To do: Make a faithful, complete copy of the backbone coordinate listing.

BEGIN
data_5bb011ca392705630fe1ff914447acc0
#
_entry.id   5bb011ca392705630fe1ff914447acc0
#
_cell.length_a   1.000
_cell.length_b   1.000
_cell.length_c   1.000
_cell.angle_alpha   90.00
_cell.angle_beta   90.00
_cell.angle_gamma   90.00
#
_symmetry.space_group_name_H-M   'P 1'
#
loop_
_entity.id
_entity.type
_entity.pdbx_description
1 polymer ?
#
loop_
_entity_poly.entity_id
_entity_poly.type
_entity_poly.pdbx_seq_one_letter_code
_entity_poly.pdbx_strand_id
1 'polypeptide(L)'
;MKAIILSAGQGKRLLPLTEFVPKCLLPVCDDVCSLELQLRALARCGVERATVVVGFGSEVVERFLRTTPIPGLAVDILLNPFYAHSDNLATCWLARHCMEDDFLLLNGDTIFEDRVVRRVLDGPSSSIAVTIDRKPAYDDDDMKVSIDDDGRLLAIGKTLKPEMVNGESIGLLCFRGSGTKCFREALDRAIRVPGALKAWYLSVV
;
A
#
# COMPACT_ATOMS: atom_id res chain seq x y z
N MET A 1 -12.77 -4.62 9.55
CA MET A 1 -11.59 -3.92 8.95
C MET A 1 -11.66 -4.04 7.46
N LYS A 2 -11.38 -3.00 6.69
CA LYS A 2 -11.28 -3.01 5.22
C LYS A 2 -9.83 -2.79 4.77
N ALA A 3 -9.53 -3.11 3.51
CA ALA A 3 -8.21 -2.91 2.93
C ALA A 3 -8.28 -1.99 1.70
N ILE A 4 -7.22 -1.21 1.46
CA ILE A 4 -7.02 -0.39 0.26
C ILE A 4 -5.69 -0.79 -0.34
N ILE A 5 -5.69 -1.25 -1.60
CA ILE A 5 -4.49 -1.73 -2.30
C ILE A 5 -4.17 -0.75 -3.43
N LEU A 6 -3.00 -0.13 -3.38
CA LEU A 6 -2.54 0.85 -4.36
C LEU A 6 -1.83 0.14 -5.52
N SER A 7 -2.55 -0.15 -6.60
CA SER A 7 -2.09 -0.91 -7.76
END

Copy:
data_5bb011ca392705630fe1ff914447acc0
#
_entry.id   5bb011ca392705630fe1ff914447acc0
#
_cell.length_a   1.000
_cell.length_b   1.000
_cell.length_c   1.000
_cell.angle_alpha   90.00
_cell.angle_beta   90.00
_cell.angle_gamma   90.00
#
_symmetry.space_group_name_H-M   'P 1'
#
loop_
_entity.id
_entity.type
_entity.pdbx_description
1 polymer ?
#
loop_
_entity_poly.entity_id
_entity_poly.type
_entity_poly.pdbx_seq_one_letter_code
_entity_poly.pdbx_strand_id
1 'polypeptide(L)'
;MKAIILSAGQGKRLLPLTEFVPKCLLPVCDDVCSLELQLRALARCGVERATVVVGFGSEVVERFLRTTPIPGLAVDILLNPFYAHSDNLATCWLARHCMEDDFLLLNGDTIFEDRVVRRVLDGPSSSIAVTIDRKPAYDDDDMKVSIDDDGRLLAIGKTLKPEMVNGESIGLLCFRGSGTKCFREALDRAIRVPGALKAWYLSVV
;
A
#
# COMPACT_ATOMS: atom_id res chain seq x y z
N MET A 1 -12.77 -4.62 9.55
CA MET A 1 -11.59 -3.92 8.95
C MET A 1 -11.66 -4.04 7.46
N LYS A 2 -11.38 -3.00 6.69
CA LYS A 2 -11.28 -3.01 5.22
C LYS A 2 -9.83 -2.79 4.77
N ALA A 3 -9.53 -3.11 3.51
CA ALA A 3 -8.21 -2.91 2.93
C ALA A 3 -8.28 -1.99 1.70
N ILE A 4 -7.22 -1.21 1.46
CA ILE A 4 -7.02 -0.39 0.26
C ILE A 4 -5.69 -0.79 -0.34
N ILE A 5 -5.69 -1.25 -1.60
CA ILE A 5 -4.49 -1.73 -2.30
C ILE A 5 -4.17 -0.75 -3.43
N LEU A 6 -3.00 -0.13 -3.38
CA LEU A 6 -2.54 0.85 -4.36
C LEU A 6 -1.83 0.14 -5.52
N SER A 7 -2.55 -0.15 -6.60
CA SER A 7 -2.09 -0.91 -7.76